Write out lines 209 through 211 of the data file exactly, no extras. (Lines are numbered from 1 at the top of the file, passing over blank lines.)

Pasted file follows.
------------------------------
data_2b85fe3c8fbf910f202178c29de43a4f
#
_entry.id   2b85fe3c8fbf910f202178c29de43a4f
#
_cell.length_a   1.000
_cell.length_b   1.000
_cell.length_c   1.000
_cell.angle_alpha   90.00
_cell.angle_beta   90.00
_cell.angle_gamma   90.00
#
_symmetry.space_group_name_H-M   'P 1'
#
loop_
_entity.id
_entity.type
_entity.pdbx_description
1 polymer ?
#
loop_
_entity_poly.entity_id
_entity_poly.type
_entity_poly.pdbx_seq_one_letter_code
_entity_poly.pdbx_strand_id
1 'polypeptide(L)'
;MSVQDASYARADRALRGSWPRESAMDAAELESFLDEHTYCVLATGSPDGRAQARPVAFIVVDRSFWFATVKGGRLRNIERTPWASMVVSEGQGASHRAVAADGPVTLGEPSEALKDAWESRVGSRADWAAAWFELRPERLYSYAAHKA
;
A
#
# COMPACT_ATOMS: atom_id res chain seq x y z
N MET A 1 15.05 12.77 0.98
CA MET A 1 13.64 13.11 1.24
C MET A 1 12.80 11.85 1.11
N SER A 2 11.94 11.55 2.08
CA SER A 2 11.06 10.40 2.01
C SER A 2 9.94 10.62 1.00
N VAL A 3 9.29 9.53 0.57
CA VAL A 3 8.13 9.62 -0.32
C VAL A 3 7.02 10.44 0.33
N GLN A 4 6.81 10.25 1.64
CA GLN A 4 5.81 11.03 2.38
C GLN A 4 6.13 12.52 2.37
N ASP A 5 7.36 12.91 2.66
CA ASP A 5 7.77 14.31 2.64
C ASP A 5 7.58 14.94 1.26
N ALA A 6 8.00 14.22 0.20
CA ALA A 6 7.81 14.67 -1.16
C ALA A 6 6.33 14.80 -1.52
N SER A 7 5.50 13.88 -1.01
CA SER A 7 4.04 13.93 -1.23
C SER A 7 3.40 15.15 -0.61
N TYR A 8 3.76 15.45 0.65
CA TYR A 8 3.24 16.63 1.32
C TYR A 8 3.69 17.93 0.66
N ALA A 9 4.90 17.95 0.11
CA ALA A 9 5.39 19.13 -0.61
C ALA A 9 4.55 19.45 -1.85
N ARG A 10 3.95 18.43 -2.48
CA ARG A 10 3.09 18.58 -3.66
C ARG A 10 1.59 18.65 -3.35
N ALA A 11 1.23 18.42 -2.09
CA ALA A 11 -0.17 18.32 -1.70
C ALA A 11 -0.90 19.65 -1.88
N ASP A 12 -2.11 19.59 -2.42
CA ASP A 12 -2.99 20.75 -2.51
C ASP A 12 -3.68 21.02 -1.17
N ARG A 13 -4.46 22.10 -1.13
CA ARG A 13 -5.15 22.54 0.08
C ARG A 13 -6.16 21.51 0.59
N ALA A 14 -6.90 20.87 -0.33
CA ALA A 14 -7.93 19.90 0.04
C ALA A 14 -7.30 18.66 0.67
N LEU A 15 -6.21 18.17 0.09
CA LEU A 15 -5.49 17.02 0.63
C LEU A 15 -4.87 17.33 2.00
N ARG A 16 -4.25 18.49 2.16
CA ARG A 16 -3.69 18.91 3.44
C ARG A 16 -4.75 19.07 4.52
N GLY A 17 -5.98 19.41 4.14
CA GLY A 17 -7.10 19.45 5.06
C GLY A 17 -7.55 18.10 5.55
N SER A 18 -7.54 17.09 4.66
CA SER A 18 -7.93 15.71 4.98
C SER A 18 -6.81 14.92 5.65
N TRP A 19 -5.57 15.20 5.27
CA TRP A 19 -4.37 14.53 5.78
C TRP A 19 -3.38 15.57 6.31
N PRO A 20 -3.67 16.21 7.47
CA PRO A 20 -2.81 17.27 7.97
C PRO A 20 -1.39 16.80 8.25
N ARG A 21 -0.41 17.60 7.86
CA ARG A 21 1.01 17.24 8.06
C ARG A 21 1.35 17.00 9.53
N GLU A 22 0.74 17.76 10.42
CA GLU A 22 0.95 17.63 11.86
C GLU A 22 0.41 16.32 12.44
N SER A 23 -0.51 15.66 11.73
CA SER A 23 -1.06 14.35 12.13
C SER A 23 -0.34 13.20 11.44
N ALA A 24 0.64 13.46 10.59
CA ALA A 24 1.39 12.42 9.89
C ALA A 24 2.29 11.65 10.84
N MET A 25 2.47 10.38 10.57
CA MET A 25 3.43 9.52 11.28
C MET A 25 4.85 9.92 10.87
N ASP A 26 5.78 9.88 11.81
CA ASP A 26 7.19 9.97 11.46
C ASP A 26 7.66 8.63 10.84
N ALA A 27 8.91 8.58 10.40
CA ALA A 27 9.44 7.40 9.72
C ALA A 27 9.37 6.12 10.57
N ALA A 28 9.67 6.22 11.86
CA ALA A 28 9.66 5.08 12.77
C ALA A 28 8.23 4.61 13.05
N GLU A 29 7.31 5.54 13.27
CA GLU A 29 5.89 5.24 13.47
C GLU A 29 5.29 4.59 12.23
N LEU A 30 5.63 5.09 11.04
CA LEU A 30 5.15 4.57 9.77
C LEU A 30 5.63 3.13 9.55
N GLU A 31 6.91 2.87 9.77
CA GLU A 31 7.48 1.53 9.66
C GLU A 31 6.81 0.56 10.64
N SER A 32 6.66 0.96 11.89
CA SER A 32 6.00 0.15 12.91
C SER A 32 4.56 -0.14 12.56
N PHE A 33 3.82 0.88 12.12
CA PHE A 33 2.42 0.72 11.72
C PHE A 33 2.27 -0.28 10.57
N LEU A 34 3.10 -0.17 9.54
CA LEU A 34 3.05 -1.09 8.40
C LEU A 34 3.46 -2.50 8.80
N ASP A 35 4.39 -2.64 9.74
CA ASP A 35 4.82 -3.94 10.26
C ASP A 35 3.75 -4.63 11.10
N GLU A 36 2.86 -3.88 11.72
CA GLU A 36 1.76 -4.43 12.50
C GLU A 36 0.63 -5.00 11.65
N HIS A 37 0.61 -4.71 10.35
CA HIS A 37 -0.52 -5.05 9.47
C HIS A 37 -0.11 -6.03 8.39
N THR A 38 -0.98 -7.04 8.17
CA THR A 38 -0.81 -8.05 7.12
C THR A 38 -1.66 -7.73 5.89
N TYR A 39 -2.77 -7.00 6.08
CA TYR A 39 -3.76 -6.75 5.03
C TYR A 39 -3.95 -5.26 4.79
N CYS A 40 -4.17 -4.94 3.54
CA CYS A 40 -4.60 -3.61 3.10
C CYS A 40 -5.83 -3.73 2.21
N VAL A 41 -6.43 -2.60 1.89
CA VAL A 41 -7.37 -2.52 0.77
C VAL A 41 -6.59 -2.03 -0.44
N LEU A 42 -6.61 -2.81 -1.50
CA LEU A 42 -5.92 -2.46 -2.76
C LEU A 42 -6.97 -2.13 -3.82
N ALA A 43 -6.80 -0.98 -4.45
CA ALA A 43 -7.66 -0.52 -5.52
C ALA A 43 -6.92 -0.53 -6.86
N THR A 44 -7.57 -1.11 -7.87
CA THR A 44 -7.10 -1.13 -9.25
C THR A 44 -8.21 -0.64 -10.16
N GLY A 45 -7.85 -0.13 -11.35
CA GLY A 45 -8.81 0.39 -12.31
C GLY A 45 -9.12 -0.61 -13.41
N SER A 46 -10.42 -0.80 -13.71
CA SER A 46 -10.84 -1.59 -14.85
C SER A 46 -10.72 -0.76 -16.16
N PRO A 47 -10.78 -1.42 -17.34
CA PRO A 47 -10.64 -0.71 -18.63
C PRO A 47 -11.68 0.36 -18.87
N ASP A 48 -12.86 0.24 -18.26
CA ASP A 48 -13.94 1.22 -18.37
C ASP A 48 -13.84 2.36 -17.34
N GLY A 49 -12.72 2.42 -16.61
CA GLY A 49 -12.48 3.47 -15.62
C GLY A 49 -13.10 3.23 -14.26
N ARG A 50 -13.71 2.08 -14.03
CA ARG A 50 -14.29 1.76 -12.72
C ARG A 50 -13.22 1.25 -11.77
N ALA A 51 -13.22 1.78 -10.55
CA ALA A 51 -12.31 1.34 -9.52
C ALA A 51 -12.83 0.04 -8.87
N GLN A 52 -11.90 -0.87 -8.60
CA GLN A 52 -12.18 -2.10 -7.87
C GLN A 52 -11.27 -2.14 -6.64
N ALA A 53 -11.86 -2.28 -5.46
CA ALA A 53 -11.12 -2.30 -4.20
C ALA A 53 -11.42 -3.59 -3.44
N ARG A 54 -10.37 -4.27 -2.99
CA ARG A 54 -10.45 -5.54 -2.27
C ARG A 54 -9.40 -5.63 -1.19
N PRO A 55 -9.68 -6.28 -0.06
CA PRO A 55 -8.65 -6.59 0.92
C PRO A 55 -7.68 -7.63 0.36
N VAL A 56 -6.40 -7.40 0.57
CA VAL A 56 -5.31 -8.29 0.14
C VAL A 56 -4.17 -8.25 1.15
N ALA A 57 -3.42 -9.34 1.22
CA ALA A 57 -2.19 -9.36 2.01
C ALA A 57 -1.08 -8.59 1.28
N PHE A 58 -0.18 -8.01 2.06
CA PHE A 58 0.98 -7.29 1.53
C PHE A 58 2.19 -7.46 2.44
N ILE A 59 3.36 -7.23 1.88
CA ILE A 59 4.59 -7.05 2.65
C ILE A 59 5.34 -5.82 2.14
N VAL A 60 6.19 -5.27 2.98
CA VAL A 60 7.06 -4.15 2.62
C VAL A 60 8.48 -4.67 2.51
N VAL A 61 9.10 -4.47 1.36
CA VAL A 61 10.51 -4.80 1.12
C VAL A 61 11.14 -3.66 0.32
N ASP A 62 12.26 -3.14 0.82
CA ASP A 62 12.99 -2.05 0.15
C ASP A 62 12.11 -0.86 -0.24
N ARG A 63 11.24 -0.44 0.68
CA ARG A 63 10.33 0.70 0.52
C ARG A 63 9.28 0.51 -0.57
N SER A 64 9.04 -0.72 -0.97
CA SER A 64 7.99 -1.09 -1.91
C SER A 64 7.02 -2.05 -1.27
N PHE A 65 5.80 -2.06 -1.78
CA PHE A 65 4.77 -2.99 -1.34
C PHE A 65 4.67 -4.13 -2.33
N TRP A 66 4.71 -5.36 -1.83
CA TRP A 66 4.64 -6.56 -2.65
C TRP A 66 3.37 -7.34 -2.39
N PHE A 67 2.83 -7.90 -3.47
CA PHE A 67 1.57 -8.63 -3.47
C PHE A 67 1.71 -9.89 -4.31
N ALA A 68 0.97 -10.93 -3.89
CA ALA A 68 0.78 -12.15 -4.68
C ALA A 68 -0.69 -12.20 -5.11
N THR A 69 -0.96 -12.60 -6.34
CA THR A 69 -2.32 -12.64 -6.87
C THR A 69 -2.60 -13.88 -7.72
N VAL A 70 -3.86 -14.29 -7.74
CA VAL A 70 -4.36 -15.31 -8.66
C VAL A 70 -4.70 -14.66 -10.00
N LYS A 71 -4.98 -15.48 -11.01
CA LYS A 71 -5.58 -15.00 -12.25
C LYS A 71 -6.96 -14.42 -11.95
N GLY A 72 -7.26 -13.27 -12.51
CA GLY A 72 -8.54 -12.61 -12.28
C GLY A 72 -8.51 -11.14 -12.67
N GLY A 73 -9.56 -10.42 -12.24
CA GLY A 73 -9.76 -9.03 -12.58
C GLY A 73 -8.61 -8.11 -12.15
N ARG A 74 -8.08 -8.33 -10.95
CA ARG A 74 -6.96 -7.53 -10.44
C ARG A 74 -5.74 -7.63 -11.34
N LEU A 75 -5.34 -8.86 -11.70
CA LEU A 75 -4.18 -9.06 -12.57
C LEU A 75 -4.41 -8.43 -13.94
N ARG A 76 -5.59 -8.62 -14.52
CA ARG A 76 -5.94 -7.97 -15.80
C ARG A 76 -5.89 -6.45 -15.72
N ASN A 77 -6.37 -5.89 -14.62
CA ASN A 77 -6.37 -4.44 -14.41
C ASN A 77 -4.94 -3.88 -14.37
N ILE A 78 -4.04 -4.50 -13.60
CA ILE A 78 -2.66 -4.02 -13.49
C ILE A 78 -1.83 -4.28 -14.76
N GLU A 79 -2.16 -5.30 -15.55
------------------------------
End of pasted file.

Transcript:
CA VAL A 60 7.06 -4.15 2.62
C VAL A 60 8.48 -4.67 2.51
N VAL A 61 9.10 -4.47 1.36